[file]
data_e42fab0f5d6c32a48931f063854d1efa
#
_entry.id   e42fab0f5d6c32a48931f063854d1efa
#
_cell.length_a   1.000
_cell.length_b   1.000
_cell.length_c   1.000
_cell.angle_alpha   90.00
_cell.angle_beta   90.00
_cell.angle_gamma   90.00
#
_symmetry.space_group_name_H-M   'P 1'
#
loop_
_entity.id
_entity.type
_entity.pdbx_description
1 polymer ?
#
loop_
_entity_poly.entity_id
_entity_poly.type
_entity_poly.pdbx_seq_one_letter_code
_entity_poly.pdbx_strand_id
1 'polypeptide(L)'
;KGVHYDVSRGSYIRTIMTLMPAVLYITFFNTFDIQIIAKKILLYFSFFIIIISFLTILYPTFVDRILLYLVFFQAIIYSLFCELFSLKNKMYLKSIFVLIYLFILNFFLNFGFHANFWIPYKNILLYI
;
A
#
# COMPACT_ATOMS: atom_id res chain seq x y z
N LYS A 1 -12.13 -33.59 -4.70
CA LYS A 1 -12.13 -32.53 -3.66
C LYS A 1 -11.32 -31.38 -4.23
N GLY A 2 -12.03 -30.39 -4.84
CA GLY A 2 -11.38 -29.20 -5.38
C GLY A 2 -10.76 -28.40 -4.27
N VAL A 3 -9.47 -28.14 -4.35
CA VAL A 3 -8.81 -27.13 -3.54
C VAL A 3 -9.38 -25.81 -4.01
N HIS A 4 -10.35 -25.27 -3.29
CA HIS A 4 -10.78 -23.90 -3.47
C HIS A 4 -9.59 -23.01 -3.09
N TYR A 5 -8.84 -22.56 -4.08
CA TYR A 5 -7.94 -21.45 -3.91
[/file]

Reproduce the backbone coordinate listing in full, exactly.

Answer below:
data_e42fab0f5d6c32a48931f063854d1efa
#
_entry.id   e42fab0f5d6c32a48931f063854d1efa
#
_cell.length_a   1.000
_cell.length_b   1.000
_cell.length_c   1.000
_cell.angle_alpha   90.00
_cell.angle_beta   90.00
_cell.angle_gamma   90.00
#
_symmetry.space_group_name_H-M   'P 1'
#
loop_
_entity.id
_entity.type
_entity.pdbx_description
1 polymer ?
#
loop_
_entity_poly.entity_id
_entity_poly.type
_entity_poly.pdbx_seq_one_letter_code
_entity_poly.pdbx_strand_id
1 'polypeptide(L)'
;KGVHYDVSRGSYIRTIMTLMPAVLYITFFNTFDIQIIAKKILLYFSFFIIIISFLTILYPTFVDRILLYLVFFQAIIYSLFCELFSLKNKMYLKSIFVLIYLFILNFFLNFGFHANFWIPYKNILLYI
;
A
#
# COMPACT_ATOMS: atom_id res chain seq x y z
N LYS A 1 -12.13 -33.59 -4.70
CA LYS A 1 -12.13 -32.53 -3.66
C LYS A 1 -11.32 -31.38 -4.23
N GLY A 2 -12.03 -30.39 -4.84
CA GLY A 2 -11.38 -29.20 -5.38
C GLY A 2 -10.76 -28.40 -4.27
N VAL A 3 -9.47 -28.14 -4.35
CA VAL A 3 -8.81 -27.13 -3.54
C VAL A 3 -9.38 -25.81 -4.01
N HIS A 4 -10.35 -25.27 -3.29
CA HIS A 4 -10.78 -23.90 -3.47
C HIS A 4 -9.59 -23.01 -3.09
N TYR A 5 -8.84 -22.56 -4.08
CA TYR A 5 -7.94 -21.45 -3.91